William V. Harris
Copyright Date: 2009
Published by: Harvard University Press
Pages: 352
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  • Book Info
    Book Description:

    From the Iliad to Aristophanes, from the gospel of Matthew to Augustine, Greek and Latin texts are constellated with descriptive images of dreams. This cultural history of dreams in antiquity draws on both contemporary post-Freudian science and careful critiques of the ancient texts. Harris takes an elusive subject and writes about it with rigor and precision, reminding us of specificities, contexts, and changing attitudes through history.

    eISBN: 978-0-674-05397-7
    Subjects: History, Language & Literature

Table of Contents

  1. Front Matter
    (pp. i-viii)
  2. Table of Contents
    (pp. ix-x)
  3. List of Illustrations
    (pp. xi-xii)
  4. Abbreviations
    (pp. xiii-xiv)
  5. Preface
    (pp. xv-xviii)
  6. Introduction: Then and Now
    (pp. 1-22)

    We can begin in fourth-century AD Egypt. Would you like to appear in someone else’s dream? What you have to do is this. Say to your bed-side lamp (strictly speaking, it should probably be an oil-lamp) the following words: ‘Cheiamopsei herpeboth.Let MM, the daughter of NN, see me in her dreams, now, now, quickly, quickly’. Add your own message. Repeat frequently. Those at least are the instructions offered by a fourth-century Greek magical papyrus,¹ obviously in deadly earnest—it was not a game. Reading such texts seems to take us into a world entirely alien, superficially at least, from...

  7. I From Epiphany to Episode: A Revolution in the Description of Dreams
    (pp. 23-90)

    A form of dream-description that was very common in classical antiquity is now, apparently, very rare indeed in the western world. Many dreams were described as what we can callepiphanies:an authority figure visited the sleeper and made a significant pronouncement, and that was the dream. In modern times, all or most dreams are described as what we can call episodes, sequences of events.¹ This chapter attempts to refine the above description of this remarkable change in the representation of dreams, and to answer the obvious questions—first, what changed—people’s dreams, the conventions used to describe them, or...

  8. II Greek and Roman Dreams That Were Really Dreamt
    (pp. 91-122)

    We asked whether people really dreamt epiphany dreams, but in answering that question we sidestepped another one—whether we can ever know what was really dreamt in antiquity.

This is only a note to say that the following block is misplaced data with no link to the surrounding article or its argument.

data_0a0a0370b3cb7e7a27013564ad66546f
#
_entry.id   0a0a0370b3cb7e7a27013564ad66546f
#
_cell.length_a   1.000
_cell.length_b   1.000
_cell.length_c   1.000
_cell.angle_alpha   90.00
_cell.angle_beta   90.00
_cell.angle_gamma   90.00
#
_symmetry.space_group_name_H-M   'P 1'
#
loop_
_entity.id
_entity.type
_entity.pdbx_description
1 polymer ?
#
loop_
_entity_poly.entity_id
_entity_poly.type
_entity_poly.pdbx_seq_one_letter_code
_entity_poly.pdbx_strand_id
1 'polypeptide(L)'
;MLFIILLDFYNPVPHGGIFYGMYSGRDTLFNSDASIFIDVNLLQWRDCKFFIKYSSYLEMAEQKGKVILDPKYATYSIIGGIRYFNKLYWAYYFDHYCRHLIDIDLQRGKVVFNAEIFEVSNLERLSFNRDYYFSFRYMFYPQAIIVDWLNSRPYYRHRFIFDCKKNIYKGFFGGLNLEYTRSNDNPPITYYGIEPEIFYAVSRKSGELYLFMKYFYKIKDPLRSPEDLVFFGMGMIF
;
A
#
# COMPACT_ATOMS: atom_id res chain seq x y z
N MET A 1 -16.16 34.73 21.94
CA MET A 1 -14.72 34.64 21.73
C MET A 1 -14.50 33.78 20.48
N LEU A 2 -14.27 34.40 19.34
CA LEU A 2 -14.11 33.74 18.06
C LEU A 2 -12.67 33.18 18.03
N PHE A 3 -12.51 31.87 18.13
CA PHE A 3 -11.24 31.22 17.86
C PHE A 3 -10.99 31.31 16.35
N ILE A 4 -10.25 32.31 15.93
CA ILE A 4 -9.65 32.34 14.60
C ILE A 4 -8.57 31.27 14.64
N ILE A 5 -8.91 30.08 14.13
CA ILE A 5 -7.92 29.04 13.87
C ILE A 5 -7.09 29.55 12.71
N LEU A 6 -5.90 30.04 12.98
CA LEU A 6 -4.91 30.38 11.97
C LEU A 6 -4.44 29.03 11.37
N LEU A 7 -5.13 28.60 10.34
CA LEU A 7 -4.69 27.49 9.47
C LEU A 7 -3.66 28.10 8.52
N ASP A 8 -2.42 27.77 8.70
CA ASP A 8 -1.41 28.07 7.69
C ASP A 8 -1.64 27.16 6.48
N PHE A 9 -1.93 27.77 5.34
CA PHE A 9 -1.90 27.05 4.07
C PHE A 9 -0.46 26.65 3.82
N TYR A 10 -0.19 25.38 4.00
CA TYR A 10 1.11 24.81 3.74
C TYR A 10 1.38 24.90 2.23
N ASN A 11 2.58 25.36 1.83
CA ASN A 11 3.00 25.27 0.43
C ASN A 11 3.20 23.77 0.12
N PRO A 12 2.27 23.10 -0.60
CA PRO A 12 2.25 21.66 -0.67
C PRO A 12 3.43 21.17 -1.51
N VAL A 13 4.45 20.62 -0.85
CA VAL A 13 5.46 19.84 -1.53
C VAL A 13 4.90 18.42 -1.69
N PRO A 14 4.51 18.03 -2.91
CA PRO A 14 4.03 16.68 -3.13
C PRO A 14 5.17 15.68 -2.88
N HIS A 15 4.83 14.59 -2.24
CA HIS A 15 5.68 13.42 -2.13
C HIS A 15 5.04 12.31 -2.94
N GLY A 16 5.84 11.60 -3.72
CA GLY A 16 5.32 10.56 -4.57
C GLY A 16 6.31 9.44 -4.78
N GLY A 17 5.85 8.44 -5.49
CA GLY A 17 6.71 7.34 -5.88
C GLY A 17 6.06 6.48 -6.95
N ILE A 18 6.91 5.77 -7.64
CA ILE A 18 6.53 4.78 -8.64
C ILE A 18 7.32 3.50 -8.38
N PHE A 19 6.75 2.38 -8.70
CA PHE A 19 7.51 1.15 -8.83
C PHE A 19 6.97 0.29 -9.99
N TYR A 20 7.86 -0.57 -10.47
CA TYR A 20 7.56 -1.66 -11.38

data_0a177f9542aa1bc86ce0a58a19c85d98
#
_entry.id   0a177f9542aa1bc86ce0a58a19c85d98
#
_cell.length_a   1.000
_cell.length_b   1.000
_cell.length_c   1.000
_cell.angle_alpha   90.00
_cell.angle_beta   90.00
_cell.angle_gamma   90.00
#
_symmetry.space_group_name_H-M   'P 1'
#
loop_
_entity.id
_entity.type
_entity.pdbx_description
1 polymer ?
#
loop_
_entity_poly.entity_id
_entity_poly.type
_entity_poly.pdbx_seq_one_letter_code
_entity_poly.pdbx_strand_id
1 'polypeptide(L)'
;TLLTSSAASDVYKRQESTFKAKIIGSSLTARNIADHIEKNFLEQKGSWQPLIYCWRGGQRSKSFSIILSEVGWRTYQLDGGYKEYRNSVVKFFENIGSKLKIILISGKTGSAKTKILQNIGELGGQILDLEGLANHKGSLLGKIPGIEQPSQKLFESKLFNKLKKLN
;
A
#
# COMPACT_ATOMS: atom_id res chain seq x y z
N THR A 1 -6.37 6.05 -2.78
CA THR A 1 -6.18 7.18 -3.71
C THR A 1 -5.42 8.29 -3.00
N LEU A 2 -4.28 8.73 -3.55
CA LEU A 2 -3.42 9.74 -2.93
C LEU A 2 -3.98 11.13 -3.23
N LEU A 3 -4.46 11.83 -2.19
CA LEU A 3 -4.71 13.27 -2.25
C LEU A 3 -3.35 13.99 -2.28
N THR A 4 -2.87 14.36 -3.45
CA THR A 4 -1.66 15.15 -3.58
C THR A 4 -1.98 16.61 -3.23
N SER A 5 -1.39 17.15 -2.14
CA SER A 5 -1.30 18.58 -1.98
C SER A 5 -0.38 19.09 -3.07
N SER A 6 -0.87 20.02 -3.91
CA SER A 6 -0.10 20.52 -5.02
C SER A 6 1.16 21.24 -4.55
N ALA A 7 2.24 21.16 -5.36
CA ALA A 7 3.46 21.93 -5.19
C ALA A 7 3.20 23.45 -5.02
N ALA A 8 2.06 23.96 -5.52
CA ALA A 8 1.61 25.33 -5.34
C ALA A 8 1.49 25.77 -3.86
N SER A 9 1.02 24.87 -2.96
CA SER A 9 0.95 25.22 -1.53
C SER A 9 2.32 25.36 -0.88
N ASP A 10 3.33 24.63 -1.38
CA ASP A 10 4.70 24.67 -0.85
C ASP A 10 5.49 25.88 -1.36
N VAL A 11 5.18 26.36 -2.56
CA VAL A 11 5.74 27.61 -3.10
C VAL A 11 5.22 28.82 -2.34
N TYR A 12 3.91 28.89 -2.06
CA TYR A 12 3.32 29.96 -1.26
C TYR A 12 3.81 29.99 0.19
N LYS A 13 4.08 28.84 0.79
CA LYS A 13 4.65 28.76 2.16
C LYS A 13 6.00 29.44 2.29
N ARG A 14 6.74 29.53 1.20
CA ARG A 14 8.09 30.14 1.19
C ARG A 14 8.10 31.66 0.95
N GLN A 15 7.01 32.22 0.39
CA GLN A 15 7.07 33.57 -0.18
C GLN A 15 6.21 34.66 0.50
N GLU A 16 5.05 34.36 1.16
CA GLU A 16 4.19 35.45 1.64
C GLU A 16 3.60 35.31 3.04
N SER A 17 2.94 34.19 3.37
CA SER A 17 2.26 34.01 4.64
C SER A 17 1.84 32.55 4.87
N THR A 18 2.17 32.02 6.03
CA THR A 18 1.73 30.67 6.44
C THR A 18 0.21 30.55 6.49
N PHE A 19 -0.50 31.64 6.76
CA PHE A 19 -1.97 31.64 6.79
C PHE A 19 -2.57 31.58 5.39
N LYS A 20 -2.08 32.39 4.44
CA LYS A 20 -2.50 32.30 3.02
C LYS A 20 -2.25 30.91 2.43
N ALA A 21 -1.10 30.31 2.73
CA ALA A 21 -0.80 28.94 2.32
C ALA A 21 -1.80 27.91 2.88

Here are three classical texts that claim to describe real dreams dreamt by real people:

    (1) Alexander of Macedon was campaigning in India, when Ptolemy, one of his officers, and some of the troops he commanded, were affected by the enemy’s poisoned weapons. They were dying. Alexander, however, dreamt of a snake which ‘carried a plant in its mouth, and showed him its nature and power, and the place where it grew’....

  9. III Greek and Roman Opinions about the Truthfulness of Dreams
    (pp. 123-228)

    Most humans need gods in order to endure a world full of war, sickness, death and uncertainty, and they have to be gods with whom they can communicate. If and when the gods are well-disposed, they will reveal things that people want to know, especially about the future. Now, neither Greeks nor Romans took it for granted by any means that the gods were always well-disposed,¹ though philosophers and the philosophically inclined often argued, or at least asserted, that they were benevolent: Aristotle in fact makes use of this assumption when he argues that they donotsend dreams.² But...

  10. IV Naturalistic Explanations
    (pp. 229-278)

    What do dreams mean? What should we do about them? Where do they come from? These, for most ancient populations, were sometimes pressing questions, both in life, especially religious life, and in literature. We have seen how Greek and Roman populations attempted to respond to them, both in the form of assumptions and in the form of more or less articulated answers. But there was also, as we have seen from time to time, a philosophical approach—the ancestor of the scientific approach invented, as far as dreams are concerned, in the nineteenth century¹—which sought to explain, on a...

  11. Conclusions
    (pp. 279-286)

    How did Greeks and Romans experience their dreams, and what did they make of their experience? By way of partial answers, what this book proposes can be summarized as follows.

    In the introduction we saw how contemporary specialists describe some of the principal aspects of the phenomenon of dreaming, in particular the characteristic bizarreness of dreams. The point here was not to assume that nothing has changed—on the contrary we must be alert for possible differences—but to establish as clearly as possible the contours of the phenomenon that ancient writers were attempting to describe or make use of....

  12. Bibliography
    (pp. 287-322)
  13. Index
    (pp. 323-332)